Yet unlike Hitler, the Administration appears at first glance to have picked on a nation that would easily fall. Any analysis of the British occupation of Iraq in the 1920's would have exposed many of the problems we now face. Through its pre-war Future of Iraq project the State Department forecast the problems that lay ahead, but were completely ignored by the White House and Pentagon.

Many of the entirely reasonable predictions were dismissed on the basis that the planners opposed the invasion and sought to prevent the war. By equating dissent with disloyalty, pragmatic concerns for the results of military intervention were dismissed.

The White House had given control for all pre-war intelligence over to the Pentagon. Rumsfeld was quick to shut out any intelligence which originated from rival agencies like the CIA and State Department. Likewise, Cheney and the White House Iraq Group inflated the fanciful musings of convicted swindler Ahmed Chalabi into "actionable intelligence."

Chalabi had been discredited by both the State Department and the CIA, more specifically by the WMD counterproliferation unit headed by Valerie Plame. He became the primary source of intelligence for the Pentagon, which spent over $200,000 a month on Chalabi's Iraq National Congress. Chalabi has since been suspected of spying for Iran. {I saw on C-Span2's BookTV on April 16th an excellent talk at the Overseas Press Club with Craig Unger and Italian reporter Carlo Bonini who researched Chalabi for his book Collusion. I haven't been able to locate a video of the talk through BookTV.org; amazon has the book here.}

Wanting the war, neocons lowered their evidentiary standard. Any intelligence which conflicted with the case made for the war was disregarded, practically shunned. The best example of the diminished credibility of intelligence used by the Administration was Bush's 19 words concerning the yellowcake from Niger. It was only through an extensive effort by Joe Wilson that the fake evidence was exposed. Valerie Plame, rather than her husband, ended paying the price, losing both her covert status and her career in a retaliatory strike by the White House.

Without Wilson's willingness to confront the powerful, the public may never have become aware of just how negligent the Administration had been. The Mainstream Media certainly coalesced behind the President's grand scheme to bring democracy to Iraq.

The Status of the Occupation

While Iraq the secular state may have been an easy target, the country's resistance movement is proving completely unconquerable. While much of the violence plaguing the country has been characterized as sectarian, the constantly growing death toll proves that our ongoing presence may in fact be encouraging the violence. At the least, prolongation of our presence engenders more resistance; the occupation also perpetuates destabilization.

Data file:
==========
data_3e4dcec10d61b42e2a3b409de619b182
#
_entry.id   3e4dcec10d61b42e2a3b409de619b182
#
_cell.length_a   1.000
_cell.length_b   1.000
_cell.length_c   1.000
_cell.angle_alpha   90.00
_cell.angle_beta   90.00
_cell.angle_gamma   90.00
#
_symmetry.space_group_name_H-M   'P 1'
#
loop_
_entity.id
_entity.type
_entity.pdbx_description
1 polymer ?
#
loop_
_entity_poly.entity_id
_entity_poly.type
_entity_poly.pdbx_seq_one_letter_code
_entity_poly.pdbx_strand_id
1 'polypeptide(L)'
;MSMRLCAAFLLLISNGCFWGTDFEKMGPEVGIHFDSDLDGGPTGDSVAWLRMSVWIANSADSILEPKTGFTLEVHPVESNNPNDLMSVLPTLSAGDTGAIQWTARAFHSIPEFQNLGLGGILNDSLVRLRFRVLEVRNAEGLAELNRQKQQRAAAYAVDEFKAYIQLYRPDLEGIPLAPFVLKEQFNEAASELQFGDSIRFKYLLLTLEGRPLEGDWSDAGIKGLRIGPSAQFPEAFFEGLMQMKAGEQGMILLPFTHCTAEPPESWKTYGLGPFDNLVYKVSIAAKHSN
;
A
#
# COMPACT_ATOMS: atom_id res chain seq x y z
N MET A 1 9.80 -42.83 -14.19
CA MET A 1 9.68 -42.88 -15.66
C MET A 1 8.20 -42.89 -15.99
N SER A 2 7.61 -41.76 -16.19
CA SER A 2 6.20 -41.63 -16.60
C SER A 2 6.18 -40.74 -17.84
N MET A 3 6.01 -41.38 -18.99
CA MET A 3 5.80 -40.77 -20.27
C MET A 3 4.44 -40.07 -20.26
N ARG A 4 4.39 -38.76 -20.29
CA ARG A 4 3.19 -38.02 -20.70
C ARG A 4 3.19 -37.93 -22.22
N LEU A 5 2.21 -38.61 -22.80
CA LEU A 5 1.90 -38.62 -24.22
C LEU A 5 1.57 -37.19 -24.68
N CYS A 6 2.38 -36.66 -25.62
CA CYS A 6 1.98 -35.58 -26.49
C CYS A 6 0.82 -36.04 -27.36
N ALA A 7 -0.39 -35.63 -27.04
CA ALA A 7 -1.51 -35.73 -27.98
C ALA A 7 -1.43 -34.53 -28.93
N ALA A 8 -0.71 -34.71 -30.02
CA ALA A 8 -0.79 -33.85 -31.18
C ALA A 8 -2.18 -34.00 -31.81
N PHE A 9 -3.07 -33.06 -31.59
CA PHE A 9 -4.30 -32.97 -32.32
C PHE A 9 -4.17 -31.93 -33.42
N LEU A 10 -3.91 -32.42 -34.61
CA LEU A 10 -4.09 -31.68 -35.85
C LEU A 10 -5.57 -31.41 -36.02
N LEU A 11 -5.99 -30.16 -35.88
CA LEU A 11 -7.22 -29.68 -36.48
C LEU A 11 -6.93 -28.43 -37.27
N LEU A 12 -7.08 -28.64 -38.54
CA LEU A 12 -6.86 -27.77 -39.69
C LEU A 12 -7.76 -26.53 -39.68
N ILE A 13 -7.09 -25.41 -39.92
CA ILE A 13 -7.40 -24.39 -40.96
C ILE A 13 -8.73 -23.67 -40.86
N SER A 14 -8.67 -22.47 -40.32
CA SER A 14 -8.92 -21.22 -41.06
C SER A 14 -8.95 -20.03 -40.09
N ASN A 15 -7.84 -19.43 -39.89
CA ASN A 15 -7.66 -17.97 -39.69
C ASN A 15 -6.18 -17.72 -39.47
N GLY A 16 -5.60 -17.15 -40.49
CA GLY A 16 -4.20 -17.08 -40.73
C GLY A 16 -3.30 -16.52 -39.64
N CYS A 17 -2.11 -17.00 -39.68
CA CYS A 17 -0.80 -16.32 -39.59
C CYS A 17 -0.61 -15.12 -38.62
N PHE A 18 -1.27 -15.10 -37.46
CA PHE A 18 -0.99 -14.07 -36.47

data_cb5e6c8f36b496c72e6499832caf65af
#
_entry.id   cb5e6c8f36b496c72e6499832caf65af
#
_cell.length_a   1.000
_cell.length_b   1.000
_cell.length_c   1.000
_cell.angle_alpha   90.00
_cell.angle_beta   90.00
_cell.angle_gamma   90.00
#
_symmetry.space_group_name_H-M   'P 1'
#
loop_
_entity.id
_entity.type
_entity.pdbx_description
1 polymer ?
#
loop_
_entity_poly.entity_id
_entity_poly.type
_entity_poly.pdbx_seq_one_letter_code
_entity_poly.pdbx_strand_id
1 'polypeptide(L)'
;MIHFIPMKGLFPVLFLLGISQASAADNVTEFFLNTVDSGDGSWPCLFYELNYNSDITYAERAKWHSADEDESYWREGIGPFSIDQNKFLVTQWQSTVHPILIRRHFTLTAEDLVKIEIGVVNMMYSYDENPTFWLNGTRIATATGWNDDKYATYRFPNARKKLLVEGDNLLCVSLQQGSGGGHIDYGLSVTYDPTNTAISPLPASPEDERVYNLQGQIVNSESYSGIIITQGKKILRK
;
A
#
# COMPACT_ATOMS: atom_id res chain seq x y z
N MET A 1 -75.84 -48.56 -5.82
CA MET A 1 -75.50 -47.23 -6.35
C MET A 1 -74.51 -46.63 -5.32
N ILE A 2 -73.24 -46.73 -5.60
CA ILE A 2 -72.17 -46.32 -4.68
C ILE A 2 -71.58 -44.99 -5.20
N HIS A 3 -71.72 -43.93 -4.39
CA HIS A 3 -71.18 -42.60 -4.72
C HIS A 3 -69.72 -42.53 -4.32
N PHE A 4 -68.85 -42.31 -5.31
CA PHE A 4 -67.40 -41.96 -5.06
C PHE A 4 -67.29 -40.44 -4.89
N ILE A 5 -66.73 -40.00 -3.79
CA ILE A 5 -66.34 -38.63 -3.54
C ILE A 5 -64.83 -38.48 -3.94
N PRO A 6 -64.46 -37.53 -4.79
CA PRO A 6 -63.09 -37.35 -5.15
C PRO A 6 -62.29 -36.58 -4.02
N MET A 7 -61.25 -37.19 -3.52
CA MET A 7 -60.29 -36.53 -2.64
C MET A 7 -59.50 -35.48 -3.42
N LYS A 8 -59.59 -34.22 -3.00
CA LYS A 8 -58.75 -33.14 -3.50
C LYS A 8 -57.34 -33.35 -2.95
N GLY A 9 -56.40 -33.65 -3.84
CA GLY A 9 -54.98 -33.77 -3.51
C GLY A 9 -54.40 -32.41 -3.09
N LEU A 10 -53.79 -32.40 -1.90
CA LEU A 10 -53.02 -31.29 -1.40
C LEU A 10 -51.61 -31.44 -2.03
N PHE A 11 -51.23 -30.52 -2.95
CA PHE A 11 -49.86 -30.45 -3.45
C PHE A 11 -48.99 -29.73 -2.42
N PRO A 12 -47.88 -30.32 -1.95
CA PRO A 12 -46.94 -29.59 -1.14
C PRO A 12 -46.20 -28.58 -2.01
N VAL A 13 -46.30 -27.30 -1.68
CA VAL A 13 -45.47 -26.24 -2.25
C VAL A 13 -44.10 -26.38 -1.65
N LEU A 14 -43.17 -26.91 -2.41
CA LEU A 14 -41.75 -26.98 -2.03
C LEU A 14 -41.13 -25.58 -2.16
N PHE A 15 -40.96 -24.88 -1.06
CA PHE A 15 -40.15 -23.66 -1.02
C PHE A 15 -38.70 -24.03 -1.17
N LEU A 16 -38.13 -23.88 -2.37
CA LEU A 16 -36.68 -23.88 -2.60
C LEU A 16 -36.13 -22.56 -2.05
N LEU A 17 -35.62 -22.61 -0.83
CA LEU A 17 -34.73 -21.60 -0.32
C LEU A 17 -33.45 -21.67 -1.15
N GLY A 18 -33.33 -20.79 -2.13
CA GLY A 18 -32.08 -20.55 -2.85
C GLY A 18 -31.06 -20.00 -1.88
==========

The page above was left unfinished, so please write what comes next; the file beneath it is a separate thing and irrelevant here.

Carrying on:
Proponents of the surge may tell us that initial results are "encouraging" or--far more realistically--"too early to tell", yet the state of chaos in Baghdad has worsened, the death count exploded, with the additional troops simply offering more targets, lifting the American death toll.

Simply adding more troops won't work. The solution in Iraq requires going in entrely opposite direction--decreasing our presence and delegating security responsibilities to others.

Recently Congress fired a weak salvo at Bush for Iraq, passing a bill which only marginally tries to hold the White responsible for making progress. The bill does include a stipulation that the US might reduce its military presence, but control over the US presence in Iraq and over our policy in Iraq appears to have been ceded by Congress to the President, despite the clear public mandate for change and withdrawal.

So why must we stay? First, the Executive has robbed Congress of its Constitutionally mandated control over the budget. In the years since 9/11, we've seen the savage instrument of brute military force emerge as a tool under the control of the Executive, without any accountability over how's its run, with limited transparency. The nationalistic front, combined with secrecy has created an environment where policy-makers and their advisers can profit from their cronyism.

Money Trail

"Iraq money trail to Bush cronies must end" by Evelyn Pringle details the web of financial underpinnings which prove players like Douglas Feith, Don Rumsfeld and Dick Cheney benefitted fiscally from the war.

Top defense industry executives like former Defense Secretary Cohen--of the active defense consultancy now called the Cohen Group--have seen an explosion in pay since 9/11, according to Pringle.

Flagrant conflicts of interest between political decision makers and active government officials guarantees corruption. In the shadowy world, defense contractors and former Administration officials wine and dine each other, while huge quantities of cash and stock options maake their way into and out of the public policy sector as politicians leave office.

Cheney continued to receive compensation from Halliburton into 2005. Pringle says:

Cheney himself is also taking in war profits, contrary to what he told Tim Russert on “Meet the Press” in 2003, when he denied making any money off his former employer. “Since I left Halliburton to become George Bush’s vice president,” he said, “I’ve severed all my ties with the company, gotten rid of all my financial interest.”

“I have no financial interest in Halliburton,” Cheney told Tim, “of any kind and haven’t had, now, for over three years.”

Those statements were proven false when financial disclosure forms showed that Cheney had received a deferred salary from Halliburton of $205,298 in 2001, $262,392 in 2002, $278,437 in 2003, and $294,852 in 2004.

In 2005, an analysis released by Senator Frank Lautenberg (D-NJ), reported that Cheney continued to hold over 300,000 Halliburton stock options and said their value had risen 3,281 percent over the previous year, from $241,498 to more than $8 million.